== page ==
Film Score Monthly
FSM HOME MESSAGE BOARD FSM CDs FSM ONLINE RESOURCES FUN STUFF ABOUT US  SEARCH FSM   
Search Terms: 
Search Within:   search tips 
You must log in or register to post.
  Go to page:    
 
 Posted:   Jun 20, 2013 - 11:11 PM   
 By:   Regie   (Member)

I'm wondering how many contributors to this messageboard are lovers of serious art music (kunstmusik)? Usually there's some kind of a corollary between film music and kunstmusik, from my experience. If you are a kunstmusik lover please tell us which are your favourite composers and pieces.

Presently I'm listening to and working my way through the organ works of Bach and right now I'm listening to "Fantasia and Fugue in G Minor" BWV542 which I can only describe as devastating and VOLCANIC.

 
 
 Posted:   Jun 21, 2013 - 1:08 AM   
 By:   Thor   (Member)

If by serious art music, you mean classical music (the general definition, not necessarily just the exact musical period), I think you'll find plenty of fans here.

However, the term you use is wider and would also encompass stuff like 'noise music' from Japan or electronic art music like that of Karlheinz Stockhausen or Brian Eno's installation music. In that meaning, there may still be fans here, but considerably fewer.

 
 
 Posted:   Jun 21, 2013 - 1:59 AM   
 By:   Regie   (Member)

If by serious art music, you mean classical music (the general definition, not necessarily just the exact musical period), I think you'll find plenty of fans here.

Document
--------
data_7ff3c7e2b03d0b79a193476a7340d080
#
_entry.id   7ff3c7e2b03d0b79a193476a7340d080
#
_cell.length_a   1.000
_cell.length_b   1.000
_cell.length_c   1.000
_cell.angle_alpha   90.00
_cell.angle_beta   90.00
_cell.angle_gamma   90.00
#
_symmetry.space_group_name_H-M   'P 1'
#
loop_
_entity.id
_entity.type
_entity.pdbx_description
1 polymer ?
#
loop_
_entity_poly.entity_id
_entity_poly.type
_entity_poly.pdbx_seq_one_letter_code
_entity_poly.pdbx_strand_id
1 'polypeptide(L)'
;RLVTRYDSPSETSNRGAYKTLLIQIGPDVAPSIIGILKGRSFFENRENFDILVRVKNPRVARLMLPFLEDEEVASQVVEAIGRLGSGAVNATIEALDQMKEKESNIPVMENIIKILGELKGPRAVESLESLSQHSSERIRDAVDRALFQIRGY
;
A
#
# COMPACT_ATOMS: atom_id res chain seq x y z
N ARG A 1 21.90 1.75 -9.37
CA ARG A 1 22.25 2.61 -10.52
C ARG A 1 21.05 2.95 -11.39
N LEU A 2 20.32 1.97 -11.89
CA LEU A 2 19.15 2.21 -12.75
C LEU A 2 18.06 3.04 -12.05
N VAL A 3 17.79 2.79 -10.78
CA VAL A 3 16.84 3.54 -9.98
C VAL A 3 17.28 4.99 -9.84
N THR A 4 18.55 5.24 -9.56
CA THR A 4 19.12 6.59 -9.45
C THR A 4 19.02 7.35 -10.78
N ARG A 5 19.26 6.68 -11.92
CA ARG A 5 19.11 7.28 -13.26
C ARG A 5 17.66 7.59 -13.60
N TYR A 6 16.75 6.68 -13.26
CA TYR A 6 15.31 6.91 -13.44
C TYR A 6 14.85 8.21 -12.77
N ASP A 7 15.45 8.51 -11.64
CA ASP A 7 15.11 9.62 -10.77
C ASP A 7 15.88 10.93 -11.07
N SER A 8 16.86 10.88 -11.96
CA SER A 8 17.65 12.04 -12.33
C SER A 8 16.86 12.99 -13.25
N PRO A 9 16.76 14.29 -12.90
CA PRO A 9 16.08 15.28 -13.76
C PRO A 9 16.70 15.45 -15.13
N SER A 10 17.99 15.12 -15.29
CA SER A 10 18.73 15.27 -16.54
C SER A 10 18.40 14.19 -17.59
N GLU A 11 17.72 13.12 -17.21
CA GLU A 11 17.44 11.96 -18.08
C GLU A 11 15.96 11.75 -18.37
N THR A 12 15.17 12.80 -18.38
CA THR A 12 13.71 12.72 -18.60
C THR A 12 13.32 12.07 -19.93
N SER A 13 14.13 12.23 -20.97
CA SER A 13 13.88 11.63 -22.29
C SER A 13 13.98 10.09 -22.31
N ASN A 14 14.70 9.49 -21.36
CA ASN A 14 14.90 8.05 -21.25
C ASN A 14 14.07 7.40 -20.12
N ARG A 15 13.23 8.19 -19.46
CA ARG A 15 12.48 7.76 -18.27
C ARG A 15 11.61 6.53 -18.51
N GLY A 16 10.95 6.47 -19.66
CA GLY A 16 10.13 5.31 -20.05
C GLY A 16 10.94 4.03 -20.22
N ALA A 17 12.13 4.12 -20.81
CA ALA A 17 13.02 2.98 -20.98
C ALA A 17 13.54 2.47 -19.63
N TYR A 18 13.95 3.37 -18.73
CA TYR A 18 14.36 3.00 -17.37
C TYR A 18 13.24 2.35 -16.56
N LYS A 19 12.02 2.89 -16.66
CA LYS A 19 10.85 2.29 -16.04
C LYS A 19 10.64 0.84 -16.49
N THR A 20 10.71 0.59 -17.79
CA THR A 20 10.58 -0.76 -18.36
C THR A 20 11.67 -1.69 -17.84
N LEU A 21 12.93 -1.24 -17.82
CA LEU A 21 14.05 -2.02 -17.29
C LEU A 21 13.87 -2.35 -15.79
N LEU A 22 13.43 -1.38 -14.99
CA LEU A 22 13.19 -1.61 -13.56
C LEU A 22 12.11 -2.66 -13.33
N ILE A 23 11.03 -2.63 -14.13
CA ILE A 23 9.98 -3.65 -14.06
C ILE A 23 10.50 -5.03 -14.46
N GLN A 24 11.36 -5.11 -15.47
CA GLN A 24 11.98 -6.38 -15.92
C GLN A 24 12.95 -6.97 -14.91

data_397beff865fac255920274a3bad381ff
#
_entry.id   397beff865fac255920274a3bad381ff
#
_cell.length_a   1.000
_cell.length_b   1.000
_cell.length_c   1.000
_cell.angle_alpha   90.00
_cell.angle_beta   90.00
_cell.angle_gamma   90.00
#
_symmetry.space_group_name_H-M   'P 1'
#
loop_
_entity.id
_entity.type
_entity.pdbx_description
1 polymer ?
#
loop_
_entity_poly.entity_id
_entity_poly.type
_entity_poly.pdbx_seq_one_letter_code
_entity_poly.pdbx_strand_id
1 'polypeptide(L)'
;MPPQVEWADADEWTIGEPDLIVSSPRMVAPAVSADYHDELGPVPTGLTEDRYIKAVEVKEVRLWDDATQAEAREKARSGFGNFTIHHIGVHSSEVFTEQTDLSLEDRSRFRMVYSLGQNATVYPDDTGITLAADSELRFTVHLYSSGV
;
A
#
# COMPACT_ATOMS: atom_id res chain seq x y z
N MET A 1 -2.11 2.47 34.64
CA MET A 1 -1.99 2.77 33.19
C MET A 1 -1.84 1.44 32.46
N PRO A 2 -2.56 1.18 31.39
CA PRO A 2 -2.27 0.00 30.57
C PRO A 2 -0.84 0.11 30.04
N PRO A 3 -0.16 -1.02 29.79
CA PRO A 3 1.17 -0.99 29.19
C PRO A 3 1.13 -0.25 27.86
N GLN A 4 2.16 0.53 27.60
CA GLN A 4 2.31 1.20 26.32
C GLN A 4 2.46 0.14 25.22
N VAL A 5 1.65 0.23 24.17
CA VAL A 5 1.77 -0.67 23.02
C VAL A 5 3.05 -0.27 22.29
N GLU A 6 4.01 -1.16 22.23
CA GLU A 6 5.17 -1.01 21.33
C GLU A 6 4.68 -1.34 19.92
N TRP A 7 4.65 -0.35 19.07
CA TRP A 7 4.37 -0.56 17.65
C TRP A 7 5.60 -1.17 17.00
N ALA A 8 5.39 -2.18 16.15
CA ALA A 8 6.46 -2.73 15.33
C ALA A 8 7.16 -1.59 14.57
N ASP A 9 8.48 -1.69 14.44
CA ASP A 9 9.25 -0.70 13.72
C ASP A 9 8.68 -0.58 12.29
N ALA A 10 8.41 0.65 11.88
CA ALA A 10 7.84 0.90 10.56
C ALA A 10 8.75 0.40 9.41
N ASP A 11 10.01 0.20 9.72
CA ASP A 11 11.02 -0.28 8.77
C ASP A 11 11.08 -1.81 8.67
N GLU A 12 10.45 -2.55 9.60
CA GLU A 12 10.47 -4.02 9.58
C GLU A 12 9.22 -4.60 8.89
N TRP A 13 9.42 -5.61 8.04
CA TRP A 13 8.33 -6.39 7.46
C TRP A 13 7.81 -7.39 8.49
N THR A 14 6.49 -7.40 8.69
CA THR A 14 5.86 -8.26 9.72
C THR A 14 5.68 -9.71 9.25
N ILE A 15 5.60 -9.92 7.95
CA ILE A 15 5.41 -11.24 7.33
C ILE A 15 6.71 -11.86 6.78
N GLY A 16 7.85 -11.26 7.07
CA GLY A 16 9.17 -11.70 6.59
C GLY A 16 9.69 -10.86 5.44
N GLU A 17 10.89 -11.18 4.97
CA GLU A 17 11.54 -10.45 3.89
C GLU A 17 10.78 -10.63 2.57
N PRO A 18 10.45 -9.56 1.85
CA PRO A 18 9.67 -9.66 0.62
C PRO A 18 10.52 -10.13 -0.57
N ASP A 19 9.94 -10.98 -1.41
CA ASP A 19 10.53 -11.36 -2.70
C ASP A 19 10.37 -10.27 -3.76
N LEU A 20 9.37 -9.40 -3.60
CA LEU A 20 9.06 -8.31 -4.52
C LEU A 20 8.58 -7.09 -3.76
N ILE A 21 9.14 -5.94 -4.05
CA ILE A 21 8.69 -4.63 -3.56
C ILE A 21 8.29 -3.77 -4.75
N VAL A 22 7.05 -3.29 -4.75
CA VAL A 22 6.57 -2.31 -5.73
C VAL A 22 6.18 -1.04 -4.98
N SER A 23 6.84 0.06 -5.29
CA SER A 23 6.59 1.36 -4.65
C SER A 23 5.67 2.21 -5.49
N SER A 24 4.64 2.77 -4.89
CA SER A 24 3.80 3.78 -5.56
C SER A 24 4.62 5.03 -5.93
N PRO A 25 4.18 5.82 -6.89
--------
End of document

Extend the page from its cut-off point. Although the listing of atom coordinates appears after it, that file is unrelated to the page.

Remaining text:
However, the term you use is wider and would also encompass stuff like 'noise music' from Japan or electronic art music like that of Karlheinz Stockhausen or Brian Eno's installation music. In that meaning, there may still be fans here, but considerably fewer.


I don't like the term "classical music" since it relates to that style period, but some people aren't comfortable with the term "art music" and I can understand that. Thank you for your thoughtful response and I'm very glad to know there are fans here for that art form. I'm such a "tragic" when it comes to serious music (and film and it's wonderful music, of course) that I do need that dialogue with others about it - all the time. Feel sorry for me please!

 
 
 Posted:   Jun 21, 2013 - 2:05 AM   
 By:   Thor   (Member)

I know what you mean.

In film music forums like this, the 'art music' (classical) that is most often discussed and that gets the most replies is the type of programmatic music that was a precursor to film music in many ways, especially from the 19th and 20th century -- Ralph Vaughan Williams, all the Russians, Holst, Debussy, Ravel, Strauss, Wagner etc. I've seen long threads about all of these and others.

However, the more esoteric is less talked about. For example, I love a lot of organ music from the ages, but believe the interest is limited.

 
 
 Posted:   Jun 21, 2013 - 2:35 AM   
 By:   Regie   (Member)

I know what you mean.

In film music forums like this, the 'art music' (classical) that is most often discussed and that gets the most replies is the type of programmatic music that was a precursor to film music in many ways, especially from the 19th and 20th century -- Ralph Vaughan Williams, all the Russians, Holst, Debussy, Ravel, Strauss, Wagner etc. I've seen long threads about all of these and others.

However, the more esoteric is less talked about. For example, I love a lot of organ music from the ages, but believe the interest is limited.


Organ music - just what I'm exploring at this very minute.

I'm a frustrated PhD wannabee - I haven't got the guts to actually embark on a program because I'm retired and don't have the confidence in my intellectual capabilities, but the need and desire is absolutely overwhelming.
First, I must get my harmony studies up to scratch as I've forgotten a lot since my undergrad days in Musicology!!